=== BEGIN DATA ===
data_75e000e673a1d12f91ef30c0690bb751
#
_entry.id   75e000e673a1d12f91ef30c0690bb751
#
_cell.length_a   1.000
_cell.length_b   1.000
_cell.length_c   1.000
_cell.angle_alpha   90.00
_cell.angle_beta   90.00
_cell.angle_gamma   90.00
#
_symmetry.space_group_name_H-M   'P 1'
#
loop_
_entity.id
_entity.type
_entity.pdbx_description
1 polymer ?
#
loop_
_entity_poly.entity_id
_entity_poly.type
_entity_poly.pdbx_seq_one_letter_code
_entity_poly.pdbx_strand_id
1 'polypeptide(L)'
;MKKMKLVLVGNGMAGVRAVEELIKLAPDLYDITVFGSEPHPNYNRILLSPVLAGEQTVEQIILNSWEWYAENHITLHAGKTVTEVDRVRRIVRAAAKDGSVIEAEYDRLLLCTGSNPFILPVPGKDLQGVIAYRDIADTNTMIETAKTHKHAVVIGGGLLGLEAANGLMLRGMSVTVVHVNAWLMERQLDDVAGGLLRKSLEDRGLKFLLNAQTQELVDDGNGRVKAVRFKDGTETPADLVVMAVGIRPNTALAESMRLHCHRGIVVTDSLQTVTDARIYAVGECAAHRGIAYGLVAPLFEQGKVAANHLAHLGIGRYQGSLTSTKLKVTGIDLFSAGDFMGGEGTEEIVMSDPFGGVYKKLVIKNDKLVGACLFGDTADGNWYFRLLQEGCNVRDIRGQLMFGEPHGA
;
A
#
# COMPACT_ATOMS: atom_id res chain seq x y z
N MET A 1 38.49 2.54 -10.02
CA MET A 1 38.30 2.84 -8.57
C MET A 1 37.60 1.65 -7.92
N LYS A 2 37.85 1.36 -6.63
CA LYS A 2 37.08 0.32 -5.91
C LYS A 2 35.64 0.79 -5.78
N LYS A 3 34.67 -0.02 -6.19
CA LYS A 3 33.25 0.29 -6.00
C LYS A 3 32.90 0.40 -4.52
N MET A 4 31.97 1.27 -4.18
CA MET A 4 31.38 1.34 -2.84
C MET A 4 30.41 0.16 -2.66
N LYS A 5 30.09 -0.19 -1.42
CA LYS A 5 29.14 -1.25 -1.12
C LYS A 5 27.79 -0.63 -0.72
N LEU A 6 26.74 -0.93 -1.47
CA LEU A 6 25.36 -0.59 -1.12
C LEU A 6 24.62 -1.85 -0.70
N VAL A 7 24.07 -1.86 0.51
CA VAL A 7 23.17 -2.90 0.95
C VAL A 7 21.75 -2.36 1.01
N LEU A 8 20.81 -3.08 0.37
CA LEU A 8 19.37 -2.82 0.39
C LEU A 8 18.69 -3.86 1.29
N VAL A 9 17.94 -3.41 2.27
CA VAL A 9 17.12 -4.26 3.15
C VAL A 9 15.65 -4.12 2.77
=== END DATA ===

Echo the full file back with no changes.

data_75e000e673a1d12f91ef30c0690bb751
#
_entry.id   75e000e673a1d12f91ef30c0690bb751
#
_cell.length_a   1.000
_cell.length_b   1.000
_cell.length_c   1.000
_cell.angle_alpha   90.00
_cell.angle_beta   90.00
_cell.angle_gamma   90.00
#
_symmetry.space_group_name_H-M   'P 1'
#
loop_
_entity.id
_entity.type
_entity.pdbx_description
1 polymer ?
#
loop_
_entity_poly.entity_id
_entity_poly.type
_entity_poly.pdbx_seq_one_letter_code
_entity_poly.pdbx_strand_id
1 'polypeptide(L)'
;MKKMKLVLVGNGMAGVRAVEELIKLAPDLYDITVFGSEPHPNYNRILLSPVLAGEQTVEQIILNSWEWYAENHITLHAGKTVTEVDRVRRIVRAAAKDGSVIEAEYDRLLLCTGSNPFILPVPGKDLQGVIAYRDIADTNTMIETAKTHKHAVVIGGGLLGLEAANGLMLRGMSVTVVHVNAWLMERQLDDVAGGLLRKSLEDRGLKFLLNAQTQELVDDGNGRVKAVRFKDGTETPADLVVMAVGIRPNTALAESMRLHCHRGIVVTDSLQTVTDARIYAVGECAAHRGIAYGLVAPLFEQGKVAANHLAHLGIGRYQGSLTSTKLKVTGIDLFSAGDFMGGEGTEEIVMSDPFGGVYKKLVIKNDKLVGACLFGDTADGNWYFRLLQEGCNVRDIRGQLMFGEPHGA
;
A
#
# COMPACT_ATOMS: atom_id res chain seq x y z
N MET A 1 38.49 2.54 -10.02
CA MET A 1 38.30 2.84 -8.57
C MET A 1 37.60 1.65 -7.92
N LYS A 2 37.85 1.36 -6.63
CA LYS A 2 37.08 0.32 -5.91
C LYS A 2 35.64 0.79 -5.78
N LYS A 3 34.67 -0.02 -6.19
CA LYS A 3 33.25 0.29 -6.00
C LYS A 3 32.90 0.40 -4.52
N MET A 4 31.97 1.27 -4.18
CA MET A 4 31.38 1.34 -2.84
C MET A 4 30.41 0.16 -2.66
N LYS A 5 30.09 -0.19 -1.42
CA LYS A 5 29.14 -1.25 -1.12
C LYS A 5 27.79 -0.63 -0.72
N LEU A 6 26.74 -0.93 -1.47
CA LEU A 6 25.36 -0.59 -1.12
C LEU A 6 24.62 -1.85 -0.70
N VAL A 7 24.07 -1.86 0.51
CA VAL A 7 23.17 -2.90 0.95
C VAL A 7 21.75 -2.36 1.01
N LEU A 8 20.81 -3.08 0.37
CA LEU A 8 19.37 -2.82 0.39
C LEU A 8 18.69 -3.86 1.29
N VAL A 9 17.94 -3.41 2.27
CA VAL A 9 17.12 -4.26 3.15
C VAL A 9 15.65 -4.12 2.77